Landauer Formula

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Landauer Formula

Use of scattering theory of transport as a conceptual framework for clarifying the meaning of electrical conductance and stressed its fundamental connection to the transmission function.

$I = \frac{q}{h}\int_{-\infty}^{+\infty} dE\,T(E) [f_0(E-\mu_1)-f_0(E-\mu_2)]$

Fermi function:

$f_0(E-\mu)=\frac{1}{1+e^{\frac{E-\mu}{k_BT}}}$

For $\mu_1=\mu_2$, $I=0$. Applying a small bias, $\delta V$:

$\delta I = \frac{q}{h}\int_{-\infty}^{+\infty} dE\,\delta T(E) [f_0(E-\mu_1)-f_0(E-\mu_2)]$

$+\frac{q}{h}\int_{-\infty}^{+\infty} dE\, T(E) \delta[f_0(E-\mu_1)-f_0(E-\mu_2)]$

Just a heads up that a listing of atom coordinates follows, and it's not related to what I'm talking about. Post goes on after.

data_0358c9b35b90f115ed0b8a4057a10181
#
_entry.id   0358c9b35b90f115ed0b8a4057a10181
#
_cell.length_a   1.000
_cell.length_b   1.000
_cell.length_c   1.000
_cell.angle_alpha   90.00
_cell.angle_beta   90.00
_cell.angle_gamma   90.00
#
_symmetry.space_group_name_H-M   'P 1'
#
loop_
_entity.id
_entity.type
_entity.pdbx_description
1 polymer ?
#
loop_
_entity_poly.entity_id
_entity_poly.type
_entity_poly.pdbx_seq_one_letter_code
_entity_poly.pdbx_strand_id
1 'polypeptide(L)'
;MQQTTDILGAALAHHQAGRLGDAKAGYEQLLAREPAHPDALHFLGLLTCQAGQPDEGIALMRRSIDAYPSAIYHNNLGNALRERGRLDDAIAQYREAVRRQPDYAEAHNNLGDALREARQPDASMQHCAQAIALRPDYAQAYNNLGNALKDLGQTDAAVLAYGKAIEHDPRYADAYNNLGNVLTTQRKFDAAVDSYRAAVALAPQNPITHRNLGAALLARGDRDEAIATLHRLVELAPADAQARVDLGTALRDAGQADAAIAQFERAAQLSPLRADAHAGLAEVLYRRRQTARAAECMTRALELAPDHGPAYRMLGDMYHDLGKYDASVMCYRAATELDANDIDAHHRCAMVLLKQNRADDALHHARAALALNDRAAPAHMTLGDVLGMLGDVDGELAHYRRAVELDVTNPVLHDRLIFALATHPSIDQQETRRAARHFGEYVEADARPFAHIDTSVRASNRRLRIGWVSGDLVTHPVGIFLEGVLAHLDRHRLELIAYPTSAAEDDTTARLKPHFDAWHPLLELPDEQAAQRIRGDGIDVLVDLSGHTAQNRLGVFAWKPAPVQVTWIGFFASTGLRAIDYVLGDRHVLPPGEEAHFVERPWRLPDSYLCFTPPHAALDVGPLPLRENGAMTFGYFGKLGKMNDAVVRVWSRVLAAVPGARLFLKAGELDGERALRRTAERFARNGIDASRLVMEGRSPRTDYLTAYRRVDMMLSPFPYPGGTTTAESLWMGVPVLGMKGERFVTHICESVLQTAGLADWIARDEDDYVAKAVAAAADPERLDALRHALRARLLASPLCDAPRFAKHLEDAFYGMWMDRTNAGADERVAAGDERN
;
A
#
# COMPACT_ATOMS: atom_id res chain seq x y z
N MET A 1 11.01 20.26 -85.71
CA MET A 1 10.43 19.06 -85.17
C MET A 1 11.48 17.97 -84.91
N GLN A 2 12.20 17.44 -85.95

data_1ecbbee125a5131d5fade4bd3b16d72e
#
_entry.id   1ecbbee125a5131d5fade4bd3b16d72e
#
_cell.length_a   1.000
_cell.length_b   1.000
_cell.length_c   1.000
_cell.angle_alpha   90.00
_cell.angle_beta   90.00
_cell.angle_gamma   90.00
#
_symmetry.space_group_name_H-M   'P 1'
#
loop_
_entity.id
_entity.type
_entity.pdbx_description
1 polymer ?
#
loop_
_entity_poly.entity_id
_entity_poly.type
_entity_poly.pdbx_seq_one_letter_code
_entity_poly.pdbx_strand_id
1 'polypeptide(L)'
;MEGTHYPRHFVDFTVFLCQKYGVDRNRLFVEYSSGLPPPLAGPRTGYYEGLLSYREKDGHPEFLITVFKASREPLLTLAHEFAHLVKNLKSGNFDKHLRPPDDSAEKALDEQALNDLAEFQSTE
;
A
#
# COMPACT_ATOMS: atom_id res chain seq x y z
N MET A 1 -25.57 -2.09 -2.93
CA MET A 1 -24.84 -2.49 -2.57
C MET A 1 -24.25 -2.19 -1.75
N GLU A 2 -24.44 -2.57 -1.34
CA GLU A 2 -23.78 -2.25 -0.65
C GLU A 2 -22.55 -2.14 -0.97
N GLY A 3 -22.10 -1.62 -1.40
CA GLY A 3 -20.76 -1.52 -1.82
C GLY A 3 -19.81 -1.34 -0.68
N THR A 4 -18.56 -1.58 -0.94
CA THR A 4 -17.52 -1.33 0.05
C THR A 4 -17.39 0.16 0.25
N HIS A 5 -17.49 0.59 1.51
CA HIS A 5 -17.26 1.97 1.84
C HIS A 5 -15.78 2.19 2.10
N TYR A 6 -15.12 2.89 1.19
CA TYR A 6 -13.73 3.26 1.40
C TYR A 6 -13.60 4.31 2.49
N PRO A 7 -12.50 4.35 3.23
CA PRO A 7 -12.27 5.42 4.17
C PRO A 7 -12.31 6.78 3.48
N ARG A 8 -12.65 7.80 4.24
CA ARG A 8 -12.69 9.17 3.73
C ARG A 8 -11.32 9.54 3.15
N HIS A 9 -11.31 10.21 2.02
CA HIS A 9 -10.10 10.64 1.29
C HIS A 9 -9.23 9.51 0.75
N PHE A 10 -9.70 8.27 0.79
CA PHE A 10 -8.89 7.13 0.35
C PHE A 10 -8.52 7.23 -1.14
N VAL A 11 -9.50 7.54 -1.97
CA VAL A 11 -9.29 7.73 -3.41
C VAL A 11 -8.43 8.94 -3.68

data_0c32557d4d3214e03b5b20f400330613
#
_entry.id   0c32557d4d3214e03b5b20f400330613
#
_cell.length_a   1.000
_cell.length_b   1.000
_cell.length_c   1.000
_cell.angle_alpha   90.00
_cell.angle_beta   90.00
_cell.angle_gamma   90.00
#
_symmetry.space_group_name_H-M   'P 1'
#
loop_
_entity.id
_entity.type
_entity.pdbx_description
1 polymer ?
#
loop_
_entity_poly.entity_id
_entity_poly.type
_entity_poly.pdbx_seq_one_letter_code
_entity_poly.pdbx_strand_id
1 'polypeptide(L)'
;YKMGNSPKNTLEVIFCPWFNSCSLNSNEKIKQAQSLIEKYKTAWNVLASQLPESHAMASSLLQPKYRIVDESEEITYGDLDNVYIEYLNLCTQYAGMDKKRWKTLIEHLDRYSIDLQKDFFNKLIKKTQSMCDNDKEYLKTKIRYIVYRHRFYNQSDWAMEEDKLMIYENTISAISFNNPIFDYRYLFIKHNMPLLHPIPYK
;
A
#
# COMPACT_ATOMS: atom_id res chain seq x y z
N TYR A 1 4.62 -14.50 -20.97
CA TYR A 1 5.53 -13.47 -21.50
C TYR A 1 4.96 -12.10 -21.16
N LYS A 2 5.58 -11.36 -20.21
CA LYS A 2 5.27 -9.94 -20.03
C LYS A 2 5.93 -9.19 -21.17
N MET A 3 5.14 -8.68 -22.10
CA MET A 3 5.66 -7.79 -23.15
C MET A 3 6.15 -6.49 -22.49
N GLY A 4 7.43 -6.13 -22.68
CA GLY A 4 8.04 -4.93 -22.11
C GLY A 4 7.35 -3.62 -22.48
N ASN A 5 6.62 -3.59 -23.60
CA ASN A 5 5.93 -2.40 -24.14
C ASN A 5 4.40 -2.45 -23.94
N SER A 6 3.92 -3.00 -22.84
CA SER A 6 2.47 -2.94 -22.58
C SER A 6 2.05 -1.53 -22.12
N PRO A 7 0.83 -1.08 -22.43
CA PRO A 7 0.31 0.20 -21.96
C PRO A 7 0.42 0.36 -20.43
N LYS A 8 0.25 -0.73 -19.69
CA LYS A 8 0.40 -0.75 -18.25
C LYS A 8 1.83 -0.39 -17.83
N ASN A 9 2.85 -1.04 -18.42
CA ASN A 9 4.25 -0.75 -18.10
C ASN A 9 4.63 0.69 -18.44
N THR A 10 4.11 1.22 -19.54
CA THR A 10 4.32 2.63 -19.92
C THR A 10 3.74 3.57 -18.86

$[f_0(E-\mu_1)-f_0(E-\mu_2)]=0$

$\delta[f_0(E-\mu_1)-f_0(E-\mu_2)]=-\frac{\partial f_0}{\partial E}\delta E$

$\delta E = q\delta V = \mu_1-\mu_2$

$-\frac{\partial f_0}{\partial E}=(1+e^{\frac{E-\mu}{k_BT}})^{-2}e^{\frac{E-\mu}{k_BT}}\frac{1}{k_BT}=\frac{1}{k_BT}\frac{e^{\frac{E-\mu}{k_BT}}}{(1+e^{\frac{E-\mu}{k_BT}})^2}$

$-\frac{\partial f_0}{\partial E}=\frac{1}{2k_BT}\frac{1}{1+\cosh(\frac{E-\mu}{k_BT})}$

$\cosh(2x)=2\cosh^2(x)-1$

$-\frac{\partial f_0}{\partial E}=\frac{1}{4k_BT}$ sech $^2\left(\frac{E-\mu}{2k_BT}\right)$

$F_T(E-\mu)=\frac{1}{4k_BT}$ sech $^2\left(\frac{E-\mu}{2k_BT}\right)$
$\delta I=\frac{q^2 \delta V}{h}\int_{-\infty}^{+\infty} dE\,T(E) F_T(E)$
$G=\frac{I}{V}=\frac{q^2}{h}T_0$
$T_0=\int_{-\infty}^{+\infty} dE\,T(E)F_T(E-\mu)$